Teaching Shakespeare!

A Folger Education Blog

Posts Categorized: Shakespeares-plays/othello

The Power of Language

Shakespeare’s England was not overseen by a democratic government. Monarchs ruled for life, and successors were chosen based on royal bloodlines or who won which war. Despite this, Shakespeare knew that the public’s perception of a monarch went a long way towards the success of their reign. He gave his characters the power of language… Continue Reading »


But by Reflection…

~by Carol Ann Lloyd Stanger No, Cassius; for the eye sees not itself, But by reflection, by some other things. (Julius Caesar, I.2) A few days ago, I had the opportunity to meet with several 10th graders who were studying Othello. The classroom teacher let me loose, so after a very brief discussion (which consisted of… Continue Reading »


Experience, O, thou disprovest report! (Part 2)

~by Carol Ann Lloyd-Stanger On Tuesday I shared a Folger-favorite activity where students create the theatre-going experience of an Elizabethan crowd to see why Shakespeare’s plays had to be so arresting. To continue the experience of bringing words to life, I encourage students to be up, moving around, playing with the language and the motions…. Continue Reading »


Discussing OTHELLO

Today’s student matinee of Othello had a great crowd of high schoolers from several different schools. Though there was some uncomfortable twittering during some dramatic moments, for the most part they were engaged with the performance. Afterwards, the actors returned for a talk-back with the students who asked some pretty interesting questions about the characters, especially… Continue Reading »


"Have you heard the argument? Is there no offence in 't?"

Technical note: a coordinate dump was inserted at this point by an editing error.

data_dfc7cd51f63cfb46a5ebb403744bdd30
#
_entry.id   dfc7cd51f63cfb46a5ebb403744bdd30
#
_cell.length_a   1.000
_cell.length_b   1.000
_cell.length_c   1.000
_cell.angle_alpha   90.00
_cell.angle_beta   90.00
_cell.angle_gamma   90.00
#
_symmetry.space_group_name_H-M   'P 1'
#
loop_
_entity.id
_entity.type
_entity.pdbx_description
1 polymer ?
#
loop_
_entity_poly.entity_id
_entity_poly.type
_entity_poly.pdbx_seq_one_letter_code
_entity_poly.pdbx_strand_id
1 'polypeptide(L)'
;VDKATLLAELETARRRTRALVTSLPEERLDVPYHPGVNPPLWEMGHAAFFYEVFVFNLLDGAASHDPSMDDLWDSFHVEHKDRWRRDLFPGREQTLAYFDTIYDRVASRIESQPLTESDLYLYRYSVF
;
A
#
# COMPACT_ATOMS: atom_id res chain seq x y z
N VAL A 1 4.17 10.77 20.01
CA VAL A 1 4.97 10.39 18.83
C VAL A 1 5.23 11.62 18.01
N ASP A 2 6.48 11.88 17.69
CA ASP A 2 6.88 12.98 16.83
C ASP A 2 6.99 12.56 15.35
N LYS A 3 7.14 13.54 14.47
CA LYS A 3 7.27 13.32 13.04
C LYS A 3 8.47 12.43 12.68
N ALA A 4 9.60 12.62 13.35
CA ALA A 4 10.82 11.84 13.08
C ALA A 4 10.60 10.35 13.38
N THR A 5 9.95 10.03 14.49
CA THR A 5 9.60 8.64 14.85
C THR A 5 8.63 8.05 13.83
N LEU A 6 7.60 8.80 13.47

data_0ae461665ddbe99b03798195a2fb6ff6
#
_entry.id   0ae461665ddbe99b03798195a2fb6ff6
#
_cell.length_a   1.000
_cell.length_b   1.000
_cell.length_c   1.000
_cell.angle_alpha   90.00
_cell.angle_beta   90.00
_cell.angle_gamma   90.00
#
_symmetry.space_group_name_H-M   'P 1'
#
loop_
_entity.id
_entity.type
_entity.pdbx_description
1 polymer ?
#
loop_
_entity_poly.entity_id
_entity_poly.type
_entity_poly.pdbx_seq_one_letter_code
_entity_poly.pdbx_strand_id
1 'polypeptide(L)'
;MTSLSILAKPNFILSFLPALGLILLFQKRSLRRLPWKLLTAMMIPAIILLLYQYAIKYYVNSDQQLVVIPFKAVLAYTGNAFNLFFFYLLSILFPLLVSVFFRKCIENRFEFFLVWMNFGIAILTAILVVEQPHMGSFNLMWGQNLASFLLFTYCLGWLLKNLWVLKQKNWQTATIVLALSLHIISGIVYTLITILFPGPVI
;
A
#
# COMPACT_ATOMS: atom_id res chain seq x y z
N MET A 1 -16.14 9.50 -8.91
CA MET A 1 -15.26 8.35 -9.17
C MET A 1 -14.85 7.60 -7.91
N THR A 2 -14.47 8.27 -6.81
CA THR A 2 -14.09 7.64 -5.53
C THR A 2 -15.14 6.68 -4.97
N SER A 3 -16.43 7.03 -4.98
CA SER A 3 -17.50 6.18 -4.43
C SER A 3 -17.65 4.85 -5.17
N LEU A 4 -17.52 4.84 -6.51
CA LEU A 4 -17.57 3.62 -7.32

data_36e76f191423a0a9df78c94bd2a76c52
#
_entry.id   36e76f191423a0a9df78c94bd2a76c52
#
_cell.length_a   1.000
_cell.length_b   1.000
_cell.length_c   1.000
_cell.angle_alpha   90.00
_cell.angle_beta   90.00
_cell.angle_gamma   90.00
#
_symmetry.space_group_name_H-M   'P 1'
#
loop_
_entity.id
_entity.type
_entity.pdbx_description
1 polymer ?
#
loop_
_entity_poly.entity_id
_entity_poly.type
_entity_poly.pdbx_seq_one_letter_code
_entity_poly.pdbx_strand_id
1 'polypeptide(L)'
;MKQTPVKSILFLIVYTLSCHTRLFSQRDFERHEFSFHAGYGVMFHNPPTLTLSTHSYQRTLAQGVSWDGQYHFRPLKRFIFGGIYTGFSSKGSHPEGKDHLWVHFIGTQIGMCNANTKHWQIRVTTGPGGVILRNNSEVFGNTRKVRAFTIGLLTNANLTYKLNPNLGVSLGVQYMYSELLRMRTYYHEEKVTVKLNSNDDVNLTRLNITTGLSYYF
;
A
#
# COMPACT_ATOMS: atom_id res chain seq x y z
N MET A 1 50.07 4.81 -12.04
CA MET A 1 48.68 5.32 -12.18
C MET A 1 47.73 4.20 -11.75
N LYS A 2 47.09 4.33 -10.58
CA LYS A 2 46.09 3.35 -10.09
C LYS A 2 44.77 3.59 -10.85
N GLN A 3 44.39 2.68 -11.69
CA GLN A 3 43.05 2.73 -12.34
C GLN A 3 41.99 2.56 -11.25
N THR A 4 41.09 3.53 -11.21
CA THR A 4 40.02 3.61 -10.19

~Hamlet Folger Theatre hosts student matinees for their innovative productions each season. School groups attend in droves to see fresh life breathed into Shakespeare’s texts, or a creative new concept or setting which sets the production apart from others. Occasionally, however, an audience member at one of these performances will take offense to an interpretation, a… Continue Reading »


Dear Will: Are my discourses dull?

We are about halfway through the fall semester of the High School Fellowship Program. Every year we bring students from public and private schools from DC, MD, and VA to study three Shakespeare plays from three perspectives: scholar, performer, and audience member. The students all bring unique ideas to the table and challenge themselves and… Continue Reading »


Which Imitates What?

Yesterday was our Theatre’s first rehearsal for Othello, where the non-Production staff of the Folger gets to learn what the upcoming production’s concept, design, and themes will look like. We can often see more of ourselves in our history than in a reflection of our present. This will not be a “modern-setting” Shakespeare where the men… Continue Reading »